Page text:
Three of the big names in chipmaking are putting $7.3 million into a tiny start-up called Inpria which is improving chip lithography and developing a lithography tool known as extreme ultraviolet.
Inpria is a 12-person outfit, which spun out of Oregon State University in 2007, and it is sure it will have a product for high-volume manufacturing in 2017.
Andrew Grenville, Inpria's chief executive told Oregon Live that Samsung Venture Investment Corp. led the round, joined by Intel Capital and Applied Ventures – the venture capital arm of equipment-maker Applied Materials.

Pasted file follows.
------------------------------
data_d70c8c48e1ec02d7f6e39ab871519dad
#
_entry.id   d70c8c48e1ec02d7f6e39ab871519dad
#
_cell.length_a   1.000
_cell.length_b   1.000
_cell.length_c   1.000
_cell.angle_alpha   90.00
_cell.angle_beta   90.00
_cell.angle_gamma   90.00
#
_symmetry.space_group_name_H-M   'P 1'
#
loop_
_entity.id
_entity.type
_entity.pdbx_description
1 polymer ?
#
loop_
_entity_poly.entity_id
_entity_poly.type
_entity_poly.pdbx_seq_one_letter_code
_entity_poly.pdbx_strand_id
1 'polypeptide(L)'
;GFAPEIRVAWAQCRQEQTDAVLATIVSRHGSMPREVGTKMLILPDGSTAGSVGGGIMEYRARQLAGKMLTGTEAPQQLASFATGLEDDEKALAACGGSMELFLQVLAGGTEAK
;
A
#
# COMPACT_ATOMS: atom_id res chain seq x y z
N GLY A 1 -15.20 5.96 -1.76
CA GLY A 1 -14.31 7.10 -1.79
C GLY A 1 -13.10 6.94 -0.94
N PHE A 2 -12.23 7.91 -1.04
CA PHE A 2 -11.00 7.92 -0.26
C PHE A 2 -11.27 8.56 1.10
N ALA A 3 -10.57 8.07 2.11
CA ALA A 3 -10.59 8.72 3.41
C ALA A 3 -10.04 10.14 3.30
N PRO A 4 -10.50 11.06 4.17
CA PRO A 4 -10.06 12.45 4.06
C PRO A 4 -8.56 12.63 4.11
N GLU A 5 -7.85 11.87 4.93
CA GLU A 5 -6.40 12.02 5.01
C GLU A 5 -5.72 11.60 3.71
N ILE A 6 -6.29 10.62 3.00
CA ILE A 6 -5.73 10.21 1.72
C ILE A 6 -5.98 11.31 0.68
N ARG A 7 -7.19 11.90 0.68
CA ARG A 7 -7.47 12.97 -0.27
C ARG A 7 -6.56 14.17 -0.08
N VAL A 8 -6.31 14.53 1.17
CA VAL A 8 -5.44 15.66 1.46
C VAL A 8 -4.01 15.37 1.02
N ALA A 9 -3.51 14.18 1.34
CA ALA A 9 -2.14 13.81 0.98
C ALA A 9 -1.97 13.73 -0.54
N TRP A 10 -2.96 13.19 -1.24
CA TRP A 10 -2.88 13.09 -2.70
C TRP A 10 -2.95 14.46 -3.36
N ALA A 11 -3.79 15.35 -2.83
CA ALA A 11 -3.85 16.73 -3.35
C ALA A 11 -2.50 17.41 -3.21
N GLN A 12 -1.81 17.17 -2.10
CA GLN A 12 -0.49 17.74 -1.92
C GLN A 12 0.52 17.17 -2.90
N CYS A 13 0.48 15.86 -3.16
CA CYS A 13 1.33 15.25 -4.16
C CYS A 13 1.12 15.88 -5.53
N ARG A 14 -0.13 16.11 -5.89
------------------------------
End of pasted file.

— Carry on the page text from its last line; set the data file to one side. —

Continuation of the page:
If development proceeds on target, Grenville said he hopes his company's technology will be ready for the 7-nanometer production node Intel plans to launch almost four years from now.
Inpria will hire additional staff, add lab space and accelerate its product development, Grenville said. The company plans to hire two or three people in the near term.
The focus of the company is EUV, but Grenville thinks that the company's materials work could be applied to other emerging challenges in the chip industry.
If they manage, it will mean the end of an era where EUV promised results which never turned up.